Business Today
Contemporary styles for men by Cristiano Corneliani

Men's fashion is becoming more and more a hybrid, a natural blend of tailored clothing and leisurewear, writes Cristiano Corneliani, global sales director, Corneliani.

Global fashion hub: A view of the Galleria Vittorio Emanuele shopping mall in Milan, Italy

Global fashion hub: A view of the Galleria Vittorio Emanuele shopping mall in Milan, Italy


Cristiano Corneliani, Global Sales Director, Corneliani

For a long time fashion and trends were associated with womenswear. But menswear has also undergone a series of transformations over the years. The contemporary man is cosmopolitan, aware, conscious of the changing canons of beauty; his style is inevitably influenced by constant cultural exchanges.

Having been tainted for years by opulence and ostentation, menswear is now witnessing a real return to the roots of elegance, which for Italian tailoring is synonymous with harmony, attention to detail and the finest quality. We are seeing a genuine return to the classic, but this time it has been reworked and adapted to reflect the canons of modern style.

Contemporary men are conscious of aesthetics but they also demand comfort. The keyword here is "Contamination" or "Fusion": men's fashion is becoming more and more a hybrid, a natural blend of tailored clothing and leisurewear.

All this reflects an extraordinary emphasis on individuality: being unique is, in fact, the central tenet of contemporary style. Modern men give free rein to their creativity, and it is now acceptable for them to wear a tailored blue blazer with jeans for business too. Accessories are becoming increasingly important, with colour and patterns helping to make them stand out.


A Savile Row tailoring shop. (Photo: Christopher Simon Sykes)

Contemporary style for men is, therefore, a series of rules on the art of dressing well and a constant striving for perfection, although the art lies in giving the impression that one is not trying at all. It is a subtle taste for insouciance, a natural leaning towards elegance shaped by touches of nonchalance and deliberate imperfections. It tends to create an alluring aesthetic image without revealing the multitude of actions which go into making it. Far from strict, defeatist understatement, it is all about moderation - that is, harmony and grace. What emerges is an independent personality, rooted firmly in the rules of elegant style to enable the decisive step along the changing path towards freedom.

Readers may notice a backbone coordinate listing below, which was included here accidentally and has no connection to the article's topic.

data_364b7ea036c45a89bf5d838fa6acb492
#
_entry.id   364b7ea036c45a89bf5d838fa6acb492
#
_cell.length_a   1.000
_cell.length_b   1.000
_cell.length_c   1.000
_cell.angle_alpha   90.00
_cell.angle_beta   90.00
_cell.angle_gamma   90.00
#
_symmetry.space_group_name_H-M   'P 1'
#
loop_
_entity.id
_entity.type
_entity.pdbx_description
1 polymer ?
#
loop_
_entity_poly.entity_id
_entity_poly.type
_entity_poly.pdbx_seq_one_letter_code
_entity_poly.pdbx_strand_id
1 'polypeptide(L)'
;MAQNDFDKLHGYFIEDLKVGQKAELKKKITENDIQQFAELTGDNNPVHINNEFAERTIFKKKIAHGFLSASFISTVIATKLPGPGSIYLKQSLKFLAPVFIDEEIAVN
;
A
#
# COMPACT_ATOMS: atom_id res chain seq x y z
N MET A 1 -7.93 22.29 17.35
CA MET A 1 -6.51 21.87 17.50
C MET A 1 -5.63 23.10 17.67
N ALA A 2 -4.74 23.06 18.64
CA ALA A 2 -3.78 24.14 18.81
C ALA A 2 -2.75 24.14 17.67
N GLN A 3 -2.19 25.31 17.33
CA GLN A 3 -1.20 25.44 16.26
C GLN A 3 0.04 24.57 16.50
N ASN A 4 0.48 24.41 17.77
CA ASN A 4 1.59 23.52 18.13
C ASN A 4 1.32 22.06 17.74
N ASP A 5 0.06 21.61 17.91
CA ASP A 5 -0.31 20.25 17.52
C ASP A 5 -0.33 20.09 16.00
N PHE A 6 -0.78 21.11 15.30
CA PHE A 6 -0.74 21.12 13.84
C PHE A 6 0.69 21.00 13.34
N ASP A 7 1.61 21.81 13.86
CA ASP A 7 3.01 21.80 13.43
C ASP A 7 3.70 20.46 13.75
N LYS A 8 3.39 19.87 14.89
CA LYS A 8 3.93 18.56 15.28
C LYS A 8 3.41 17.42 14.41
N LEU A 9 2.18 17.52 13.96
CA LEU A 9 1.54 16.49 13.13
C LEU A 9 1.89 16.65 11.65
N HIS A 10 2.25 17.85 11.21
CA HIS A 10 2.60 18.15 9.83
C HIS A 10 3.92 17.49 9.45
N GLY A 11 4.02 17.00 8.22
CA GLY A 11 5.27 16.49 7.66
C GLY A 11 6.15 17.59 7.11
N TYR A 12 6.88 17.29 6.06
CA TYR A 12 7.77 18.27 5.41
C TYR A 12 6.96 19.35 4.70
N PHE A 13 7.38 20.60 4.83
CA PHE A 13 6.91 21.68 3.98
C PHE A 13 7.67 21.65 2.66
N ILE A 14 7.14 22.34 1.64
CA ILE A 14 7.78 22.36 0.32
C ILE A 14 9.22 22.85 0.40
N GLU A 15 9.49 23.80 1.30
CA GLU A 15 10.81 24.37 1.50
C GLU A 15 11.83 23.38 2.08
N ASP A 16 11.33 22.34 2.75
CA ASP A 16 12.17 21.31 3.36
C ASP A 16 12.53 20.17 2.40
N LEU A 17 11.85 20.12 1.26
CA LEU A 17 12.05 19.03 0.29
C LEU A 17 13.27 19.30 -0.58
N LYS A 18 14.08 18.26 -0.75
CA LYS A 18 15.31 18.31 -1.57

The savvy contemporary man turns elegance into an authentic philosophy for life. He loves everything about traditional Italian tailoring, and the values like harmony, attention to detail and real quality which have made Italian fashion the undisputed protagonist around the world.

In our collections, the fusion of tailored clothing and leisurewear is mirrored on one hand in the increasing popularity of made-to-measure, and on the other in the constant search for luxury casual garments which still echo the canons of sartorial elegance and are made with the same attention to detail and inherent quality.

By choosing made-to-measure - an evolution of ready-to-wear - modern men express themselves to the highest degree, creating something exceptional which underlines their personality and uniqueness. Here, the traditional rules for gentlemen are still the most modern. In our terribly uncertain world, it is the concept of elegance which remains unchanged, that is, the ability to be at one with a setting rather than a white elephant. The main emphasis is on fine fabrics which combine nanotechnology with lightness to guarantee the best possible performance over time. Patterns, piping and unusual details are an easy choice when it comes to expressing one's individual style.

Cuts are still slimmer, although comfort is guaranteed; single and double-breasted jackets have ever-softer structures. When it comes to trousers, there is one overlying rule: they should never be too long and barely touch one's shoes. The main thing is the cut: it must be impeccable and flatter the figure. This is one of the foundation stones of Italian tailoring; behind every cut and every choice there is a reason, an emotion, a specific purpose.